Being a member of the European Parliament (MEP) could be a risky occupation.
Being a member of the European Parliament (MEP) could be a risky occupation, if recent reports by Greenpeace and the Worldwide Fund for Nature (WWF) are anything to go by.
WWF analysed the blood samples of 47 European volunteers, including 39 MEPs. It scanned the blood samples for organochlorine pesticides, PCBs, brominated flame retardants, phthalates and perfluorinated compounds and found 76 different chemicals (from the 101 that it looked for) in the blood of those tested. According to WWF, ’the results reveal that every person is contaminated with a cocktail of persistent, bioaccumulative and toxic chemicals’. The highest number of chemicals detected in any one person was 54 and at least 13 chemicals were found in the blood of every person tested.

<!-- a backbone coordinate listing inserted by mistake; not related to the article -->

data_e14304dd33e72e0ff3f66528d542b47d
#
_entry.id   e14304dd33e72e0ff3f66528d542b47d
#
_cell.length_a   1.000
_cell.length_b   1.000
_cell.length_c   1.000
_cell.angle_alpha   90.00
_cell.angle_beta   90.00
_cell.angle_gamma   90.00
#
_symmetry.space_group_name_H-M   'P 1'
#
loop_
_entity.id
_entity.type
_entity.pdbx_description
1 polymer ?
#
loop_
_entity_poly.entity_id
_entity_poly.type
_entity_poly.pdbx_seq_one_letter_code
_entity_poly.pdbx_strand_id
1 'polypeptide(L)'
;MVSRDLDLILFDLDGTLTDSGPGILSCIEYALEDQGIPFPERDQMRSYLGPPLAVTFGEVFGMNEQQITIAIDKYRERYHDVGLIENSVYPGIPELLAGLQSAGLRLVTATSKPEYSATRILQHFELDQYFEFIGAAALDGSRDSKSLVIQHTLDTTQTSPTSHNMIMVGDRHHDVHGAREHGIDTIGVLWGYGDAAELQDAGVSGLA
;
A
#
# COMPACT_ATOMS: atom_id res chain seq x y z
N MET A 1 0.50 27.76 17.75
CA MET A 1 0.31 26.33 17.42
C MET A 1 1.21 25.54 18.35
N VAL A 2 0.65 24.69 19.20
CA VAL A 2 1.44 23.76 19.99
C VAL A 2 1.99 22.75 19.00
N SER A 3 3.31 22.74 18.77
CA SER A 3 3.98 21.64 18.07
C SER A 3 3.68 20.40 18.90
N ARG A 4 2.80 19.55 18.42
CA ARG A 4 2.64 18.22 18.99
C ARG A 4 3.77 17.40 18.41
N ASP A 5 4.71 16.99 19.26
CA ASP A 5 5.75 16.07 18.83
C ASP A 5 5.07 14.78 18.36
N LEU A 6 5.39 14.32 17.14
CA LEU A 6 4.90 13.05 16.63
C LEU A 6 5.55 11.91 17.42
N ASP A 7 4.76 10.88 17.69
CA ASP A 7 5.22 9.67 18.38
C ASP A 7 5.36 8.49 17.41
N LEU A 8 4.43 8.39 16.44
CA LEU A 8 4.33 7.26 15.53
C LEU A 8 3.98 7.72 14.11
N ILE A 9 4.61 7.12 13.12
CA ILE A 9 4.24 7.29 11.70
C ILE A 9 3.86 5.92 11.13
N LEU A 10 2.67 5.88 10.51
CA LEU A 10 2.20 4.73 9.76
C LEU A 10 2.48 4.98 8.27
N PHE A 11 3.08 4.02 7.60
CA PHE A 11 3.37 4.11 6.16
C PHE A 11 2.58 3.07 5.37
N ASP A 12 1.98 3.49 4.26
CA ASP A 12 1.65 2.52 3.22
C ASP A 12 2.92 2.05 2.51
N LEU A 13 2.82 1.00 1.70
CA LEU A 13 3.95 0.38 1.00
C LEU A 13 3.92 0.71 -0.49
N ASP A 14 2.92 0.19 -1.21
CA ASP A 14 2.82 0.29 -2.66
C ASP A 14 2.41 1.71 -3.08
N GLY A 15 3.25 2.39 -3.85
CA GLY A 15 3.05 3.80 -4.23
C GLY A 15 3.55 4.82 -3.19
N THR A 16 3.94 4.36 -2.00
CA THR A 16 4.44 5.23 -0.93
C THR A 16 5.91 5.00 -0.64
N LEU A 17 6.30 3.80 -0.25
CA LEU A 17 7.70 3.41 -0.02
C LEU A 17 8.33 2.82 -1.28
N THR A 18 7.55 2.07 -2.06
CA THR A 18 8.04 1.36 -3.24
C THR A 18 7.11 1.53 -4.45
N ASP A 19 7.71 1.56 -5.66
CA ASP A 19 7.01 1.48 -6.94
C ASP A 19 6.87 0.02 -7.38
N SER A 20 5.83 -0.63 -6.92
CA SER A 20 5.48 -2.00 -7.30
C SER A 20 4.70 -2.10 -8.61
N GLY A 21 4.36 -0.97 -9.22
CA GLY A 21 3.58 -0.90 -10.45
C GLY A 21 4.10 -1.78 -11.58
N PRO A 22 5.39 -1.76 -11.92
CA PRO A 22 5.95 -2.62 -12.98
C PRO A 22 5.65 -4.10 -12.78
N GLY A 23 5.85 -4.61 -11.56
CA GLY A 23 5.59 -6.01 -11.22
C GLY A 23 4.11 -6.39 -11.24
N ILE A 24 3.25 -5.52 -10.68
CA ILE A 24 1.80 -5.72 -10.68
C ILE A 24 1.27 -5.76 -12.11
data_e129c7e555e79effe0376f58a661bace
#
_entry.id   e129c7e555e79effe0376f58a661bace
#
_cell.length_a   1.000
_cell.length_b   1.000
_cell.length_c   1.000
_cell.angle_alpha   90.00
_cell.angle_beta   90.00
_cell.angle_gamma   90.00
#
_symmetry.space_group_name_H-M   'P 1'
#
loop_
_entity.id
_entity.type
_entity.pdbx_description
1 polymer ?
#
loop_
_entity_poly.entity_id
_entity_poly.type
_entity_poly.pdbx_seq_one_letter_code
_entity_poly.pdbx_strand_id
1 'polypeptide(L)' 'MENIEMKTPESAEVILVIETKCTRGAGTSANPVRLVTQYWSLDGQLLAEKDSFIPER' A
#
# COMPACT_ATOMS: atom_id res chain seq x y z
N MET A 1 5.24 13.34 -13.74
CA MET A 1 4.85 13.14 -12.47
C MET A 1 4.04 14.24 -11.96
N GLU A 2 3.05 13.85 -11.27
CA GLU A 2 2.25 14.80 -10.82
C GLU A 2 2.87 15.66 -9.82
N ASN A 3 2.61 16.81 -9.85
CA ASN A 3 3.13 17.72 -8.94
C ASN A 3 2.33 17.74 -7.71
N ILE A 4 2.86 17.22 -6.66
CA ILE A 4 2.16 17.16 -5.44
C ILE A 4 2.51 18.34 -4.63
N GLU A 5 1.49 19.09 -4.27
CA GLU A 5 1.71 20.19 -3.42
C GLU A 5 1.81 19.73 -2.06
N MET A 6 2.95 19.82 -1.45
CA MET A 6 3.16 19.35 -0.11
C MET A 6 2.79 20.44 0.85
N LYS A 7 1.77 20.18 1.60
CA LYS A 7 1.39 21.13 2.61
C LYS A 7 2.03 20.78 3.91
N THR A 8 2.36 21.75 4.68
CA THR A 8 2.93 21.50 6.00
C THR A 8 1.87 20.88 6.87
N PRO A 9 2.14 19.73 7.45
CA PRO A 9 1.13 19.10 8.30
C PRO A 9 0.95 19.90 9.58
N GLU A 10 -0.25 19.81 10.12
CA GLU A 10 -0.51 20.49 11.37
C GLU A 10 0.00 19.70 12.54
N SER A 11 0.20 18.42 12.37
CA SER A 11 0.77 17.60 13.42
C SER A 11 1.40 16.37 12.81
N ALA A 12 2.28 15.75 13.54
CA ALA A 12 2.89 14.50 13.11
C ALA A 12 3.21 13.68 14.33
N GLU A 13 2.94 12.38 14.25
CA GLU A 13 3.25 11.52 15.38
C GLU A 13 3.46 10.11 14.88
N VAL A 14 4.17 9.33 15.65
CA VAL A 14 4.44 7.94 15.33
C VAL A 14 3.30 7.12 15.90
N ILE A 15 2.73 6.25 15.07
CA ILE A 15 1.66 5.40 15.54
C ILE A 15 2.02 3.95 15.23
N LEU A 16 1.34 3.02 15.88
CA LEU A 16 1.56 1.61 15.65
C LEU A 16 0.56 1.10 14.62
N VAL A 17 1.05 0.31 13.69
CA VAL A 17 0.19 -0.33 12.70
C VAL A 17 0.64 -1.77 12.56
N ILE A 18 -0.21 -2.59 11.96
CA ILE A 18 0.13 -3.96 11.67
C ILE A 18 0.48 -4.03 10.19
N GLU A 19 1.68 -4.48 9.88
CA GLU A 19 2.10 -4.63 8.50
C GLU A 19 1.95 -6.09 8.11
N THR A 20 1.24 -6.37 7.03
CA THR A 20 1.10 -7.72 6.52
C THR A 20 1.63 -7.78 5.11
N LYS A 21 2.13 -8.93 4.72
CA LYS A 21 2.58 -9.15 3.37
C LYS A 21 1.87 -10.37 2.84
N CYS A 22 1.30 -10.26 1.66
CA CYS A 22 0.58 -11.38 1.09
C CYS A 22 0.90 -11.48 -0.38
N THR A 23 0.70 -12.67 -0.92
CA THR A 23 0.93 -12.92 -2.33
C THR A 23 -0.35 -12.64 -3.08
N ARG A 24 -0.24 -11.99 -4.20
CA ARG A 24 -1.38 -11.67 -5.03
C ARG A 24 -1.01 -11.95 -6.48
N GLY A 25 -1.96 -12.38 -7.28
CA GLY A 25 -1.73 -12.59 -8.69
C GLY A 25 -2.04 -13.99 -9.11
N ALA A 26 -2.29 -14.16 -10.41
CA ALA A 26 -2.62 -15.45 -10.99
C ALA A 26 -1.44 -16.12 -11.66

The WWF study followed hot on the trail of a Greenpeace report which describes how researchers collected and tested dust samples from 69 houses in Belgium and also from various offices of the European Parliament in Brussels. They analysed dust samples for phthalate esters, alkylphenols, brominated flame retardants, organotin compounds and short-chain chlorinated paraffins.
The dust from the European Parliament building contained higher concentrations of total phthalates, alkylphenols, organotins and some brominated flame retardants than the mean concentrations of these chemicals in European dust. In an ironic twist, the dust from the office of the Belgian environment minister, Freya van den Bossche, contained higher concentrations of total alkylphenols, organotins and brominated flame retardants than the European mean concentrations.
We will perhaps never know whether the results reflect the willingness of MEPs to take part in such studies or reveal a new and dangerous aspect to political life.